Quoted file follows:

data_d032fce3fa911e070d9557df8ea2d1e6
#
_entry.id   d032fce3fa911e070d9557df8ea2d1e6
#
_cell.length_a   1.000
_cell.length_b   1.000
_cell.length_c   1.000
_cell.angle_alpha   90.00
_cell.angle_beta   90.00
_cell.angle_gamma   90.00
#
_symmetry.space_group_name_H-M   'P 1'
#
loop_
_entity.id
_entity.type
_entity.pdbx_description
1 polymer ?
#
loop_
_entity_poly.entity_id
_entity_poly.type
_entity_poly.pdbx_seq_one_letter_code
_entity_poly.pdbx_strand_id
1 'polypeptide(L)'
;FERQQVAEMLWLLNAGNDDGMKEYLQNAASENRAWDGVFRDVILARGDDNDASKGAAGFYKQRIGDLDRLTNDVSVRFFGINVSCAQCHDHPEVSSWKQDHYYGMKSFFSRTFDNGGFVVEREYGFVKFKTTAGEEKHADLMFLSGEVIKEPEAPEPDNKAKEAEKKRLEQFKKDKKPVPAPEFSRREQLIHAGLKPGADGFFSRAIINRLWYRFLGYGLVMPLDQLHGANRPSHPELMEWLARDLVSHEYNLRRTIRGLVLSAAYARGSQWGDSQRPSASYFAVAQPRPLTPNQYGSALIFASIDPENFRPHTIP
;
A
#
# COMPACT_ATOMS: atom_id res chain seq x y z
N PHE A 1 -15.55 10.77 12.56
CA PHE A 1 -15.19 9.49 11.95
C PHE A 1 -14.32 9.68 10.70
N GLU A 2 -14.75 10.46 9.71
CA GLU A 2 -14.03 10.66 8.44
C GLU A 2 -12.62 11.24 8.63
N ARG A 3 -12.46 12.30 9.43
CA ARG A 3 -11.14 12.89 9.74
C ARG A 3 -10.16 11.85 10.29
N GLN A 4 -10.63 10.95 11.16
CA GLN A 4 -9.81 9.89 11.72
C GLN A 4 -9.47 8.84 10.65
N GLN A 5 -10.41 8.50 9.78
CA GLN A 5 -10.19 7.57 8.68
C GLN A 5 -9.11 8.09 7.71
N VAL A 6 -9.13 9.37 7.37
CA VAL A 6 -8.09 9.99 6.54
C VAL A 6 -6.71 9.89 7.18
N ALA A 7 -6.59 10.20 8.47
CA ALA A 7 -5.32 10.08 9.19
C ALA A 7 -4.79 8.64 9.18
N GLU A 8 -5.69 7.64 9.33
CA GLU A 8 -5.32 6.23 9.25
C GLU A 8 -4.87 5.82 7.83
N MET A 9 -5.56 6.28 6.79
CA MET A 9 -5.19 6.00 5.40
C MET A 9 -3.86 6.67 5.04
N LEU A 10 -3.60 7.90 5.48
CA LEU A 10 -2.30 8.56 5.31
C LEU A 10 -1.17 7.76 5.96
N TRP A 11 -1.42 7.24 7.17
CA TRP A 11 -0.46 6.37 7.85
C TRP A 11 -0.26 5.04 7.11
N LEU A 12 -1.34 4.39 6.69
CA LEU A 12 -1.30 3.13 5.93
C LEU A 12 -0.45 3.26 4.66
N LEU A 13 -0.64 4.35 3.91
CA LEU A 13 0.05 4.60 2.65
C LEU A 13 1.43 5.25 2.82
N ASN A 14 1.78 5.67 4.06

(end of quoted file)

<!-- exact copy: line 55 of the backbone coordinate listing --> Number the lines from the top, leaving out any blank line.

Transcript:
N MET A 9 -5.56 6.28 6.79